Iceland advertised the position of central bank governor after the current incumbent Mar Gudmundsson questioned the government’s intention to push through the world’s biggest household debt relief program.
The plan was revealed in a memorandum on the central bank law, which also showed Finance Minister Bjarni Benediktsson will appoint a working group to look into the division of labor at the financial regulator and the central bank.
“It has been decided to advertise the position of the governor as open for applications,” the ministry said. “That is done to give authorities greater flexibility in relation to possible changes to the laws on the central bank.”
The memo follows speculation in Icelandic media that the government is trying to replace Gudmundsson, or reduce his influence by making him one of three governors. Prime Minister Sigmundur Gunnlaugsson said in November the bank was playing “politics” by criticizing his debt relief plans, and this month in an interview with broadcaster RUV suggested that the bank could use more voices in its decision making.
Asgeir Jonsson, an economist with asset manager Gamma in Reykjavik, questioned the need for a change in structure at the central bank.
“The current setup at the central bank, with a single governor and a monetary policy board, is now well known by the market,” he said. “If the government is planning to change that now, it will create a lot of uncertainty in the market.”
Gudmundsson, who worked at the Bank for International Settlements before taking over the bank in 2009, this month kept the benchmark rate unchanged at 6 percent for a 10th meeting, while warning that the long-term outlook for containing inflation was deteriorating.
“I have before declared that I’m ready to begin a new term as central bank governor and that declaration stands,” Gudmundsson said in a statement after the memo was made public. “However, if legal changes are made which change the nature of the position, or if there are changes to the application process, I will have to re-evaluate the matter.”
Gudmundsson is currently en route to Sydney for a BIS meeting of central bank governors, his spokesman Stefan Stefansson said in an e-mail.
The government is looking at “increasing trust and sharpening our vision of how we want to see the continuation,” Benediktsson said in a Feb. 18 interview. “I maybe want to phrase it by saying that we manage to increase faith in the economic policy of the country.”
Gunnlaugsson and Benediktsson, who head separate parties, gained power last year after promising to write off mortgage debt for consumers still struggling in the aftermath of the economic collapse in 2008. The government in December unveiled plans to cut household debt by 150 billion kronur ($1.28 billion), in part by raising taxes on banks and offering tax breaks for homeowners.
Increasing the number of governors at the central bank would reduce the chance that a “predetermined opinion would come out on top” and give “more balance” to the decision making process, the premier said in an televised interview this month.
Gunnar Helgi Kristinsson, a professor in political science at the University of Iceland, said the government potentially stifling the independence of the bank is problematic. A similar thing happened in 2002, when the National Economic Institute was discontinued after a falling out with then prime minister and later central bank Governor David Oddsson, he said.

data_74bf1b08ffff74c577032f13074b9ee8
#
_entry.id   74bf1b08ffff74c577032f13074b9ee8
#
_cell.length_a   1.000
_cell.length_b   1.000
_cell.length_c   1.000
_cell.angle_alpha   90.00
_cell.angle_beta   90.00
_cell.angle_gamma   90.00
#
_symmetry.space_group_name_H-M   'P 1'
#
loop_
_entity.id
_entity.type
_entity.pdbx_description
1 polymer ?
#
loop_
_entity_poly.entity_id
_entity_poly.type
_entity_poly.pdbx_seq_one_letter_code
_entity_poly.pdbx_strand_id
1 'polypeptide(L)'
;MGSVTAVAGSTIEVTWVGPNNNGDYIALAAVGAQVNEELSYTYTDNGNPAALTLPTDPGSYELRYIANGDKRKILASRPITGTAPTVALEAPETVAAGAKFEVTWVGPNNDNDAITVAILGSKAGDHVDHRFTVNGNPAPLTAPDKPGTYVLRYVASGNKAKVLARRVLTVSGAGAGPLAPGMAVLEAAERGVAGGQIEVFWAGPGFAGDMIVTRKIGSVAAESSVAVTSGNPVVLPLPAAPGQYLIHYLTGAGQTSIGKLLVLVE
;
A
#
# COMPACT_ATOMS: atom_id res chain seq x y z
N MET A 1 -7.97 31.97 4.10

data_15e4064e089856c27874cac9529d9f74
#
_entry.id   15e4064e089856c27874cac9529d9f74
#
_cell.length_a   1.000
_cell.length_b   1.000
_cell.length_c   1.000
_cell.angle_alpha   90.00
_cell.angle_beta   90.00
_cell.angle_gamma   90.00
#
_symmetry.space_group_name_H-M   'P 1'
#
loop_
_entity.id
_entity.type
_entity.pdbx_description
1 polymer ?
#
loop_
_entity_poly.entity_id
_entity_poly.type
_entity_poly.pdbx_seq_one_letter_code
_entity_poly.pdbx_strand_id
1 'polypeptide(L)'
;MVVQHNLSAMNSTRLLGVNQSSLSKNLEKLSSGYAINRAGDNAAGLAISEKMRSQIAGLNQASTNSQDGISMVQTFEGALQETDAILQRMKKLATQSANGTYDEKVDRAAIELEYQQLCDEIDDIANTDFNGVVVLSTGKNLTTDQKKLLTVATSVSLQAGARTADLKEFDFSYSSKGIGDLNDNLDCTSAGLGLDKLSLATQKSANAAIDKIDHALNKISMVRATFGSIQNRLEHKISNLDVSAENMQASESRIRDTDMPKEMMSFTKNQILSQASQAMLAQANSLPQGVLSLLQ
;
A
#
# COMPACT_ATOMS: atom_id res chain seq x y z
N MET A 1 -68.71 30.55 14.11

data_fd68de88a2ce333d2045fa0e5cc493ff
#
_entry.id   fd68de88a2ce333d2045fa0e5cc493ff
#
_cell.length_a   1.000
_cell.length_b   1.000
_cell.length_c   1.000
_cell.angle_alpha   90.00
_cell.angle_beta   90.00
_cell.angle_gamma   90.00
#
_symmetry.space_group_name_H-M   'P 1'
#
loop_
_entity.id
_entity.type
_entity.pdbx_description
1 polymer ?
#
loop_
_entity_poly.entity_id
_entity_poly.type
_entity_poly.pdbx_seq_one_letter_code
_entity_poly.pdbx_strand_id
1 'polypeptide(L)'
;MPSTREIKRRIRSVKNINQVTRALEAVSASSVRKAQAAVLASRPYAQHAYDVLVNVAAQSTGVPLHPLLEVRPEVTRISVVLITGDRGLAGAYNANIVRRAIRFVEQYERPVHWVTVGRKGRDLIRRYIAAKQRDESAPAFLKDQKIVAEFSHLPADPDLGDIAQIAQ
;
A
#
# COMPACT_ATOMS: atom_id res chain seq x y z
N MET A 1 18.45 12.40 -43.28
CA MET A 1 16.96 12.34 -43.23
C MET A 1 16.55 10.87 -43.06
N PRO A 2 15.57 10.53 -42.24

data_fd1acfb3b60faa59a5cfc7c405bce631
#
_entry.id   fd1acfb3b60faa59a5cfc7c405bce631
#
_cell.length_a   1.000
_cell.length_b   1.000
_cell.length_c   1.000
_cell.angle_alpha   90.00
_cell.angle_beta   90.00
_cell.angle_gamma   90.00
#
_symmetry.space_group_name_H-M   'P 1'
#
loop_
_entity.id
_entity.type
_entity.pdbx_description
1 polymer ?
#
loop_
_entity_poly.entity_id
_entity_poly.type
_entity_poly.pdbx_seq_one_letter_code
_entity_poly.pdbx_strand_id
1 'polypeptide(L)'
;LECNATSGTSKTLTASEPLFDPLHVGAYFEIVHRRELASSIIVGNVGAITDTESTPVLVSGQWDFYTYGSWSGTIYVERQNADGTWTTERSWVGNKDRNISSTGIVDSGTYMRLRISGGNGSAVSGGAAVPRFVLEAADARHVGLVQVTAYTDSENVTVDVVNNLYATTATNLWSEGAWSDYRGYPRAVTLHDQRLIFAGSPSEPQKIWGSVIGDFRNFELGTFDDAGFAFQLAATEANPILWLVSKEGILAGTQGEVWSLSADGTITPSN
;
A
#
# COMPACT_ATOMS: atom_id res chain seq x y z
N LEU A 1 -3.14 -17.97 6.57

“Similarly, if the government would fire the current governor simply for having the institution carry out its independent role, that would be a step back,” he said. “This would be a considerably dangerous development.”
The central bank on Feb. 12 warned that while measures to reduce household mortgage debt would stimulate consumer spending and imports, they would also “reduce national saving and the current account surplus, which will contribute to a weaker krona than would otherwise result.” The bank also said that the measure will result in higher interest rates.
Gudmundsson has managed to bring down inflation to 3.1 percent from more than 10 percent when he took over, while overseeing an economic expansion and a strengthening krona. Iceland, which completed a 33-month International Monetary Fund program in August 2011, is now outgrowing much of Europe as it recovers from its recession. The economy is seen expanding 2.6 percent this year and 3.7 percent in 2015, the central bank forecast this month.
The central bank has once again started buying foreign currency after managing to boost the krona. The country is still struggling to exit capital controls, which were imposed in 2008 after the collapse of its three biggest bank sent the krona down as much as 80 percent offshore and the economy into its worst recession in six decades.
The government says its actions are aimed at helping households that were hurt by a jump in inflation following the 2008 collapse. Icelandic home loans are traditionally linked to consumer prices, which increases the debt as the cost of living rises. Icelanders had 1.1 trillion kronur in inflation-linked mortgages at the end of June.
The government’s plan, equivalent to about 9 percent of Iceland’s $15 billion economy, adds risks to the economy as a whole, according to the IMF. A better use of revenue would be to bring down public debt; the plan also risks sparking litigation, the IMF warned in December.
Still, Iceland’s approach of putting households and the nation first, and letting its banks fail, has won praise from the IMF and from numerous economists, including Nobel Laureate Paul Krugman. Successive Icelandic governments have forced banks to write off mortgage debts to help households.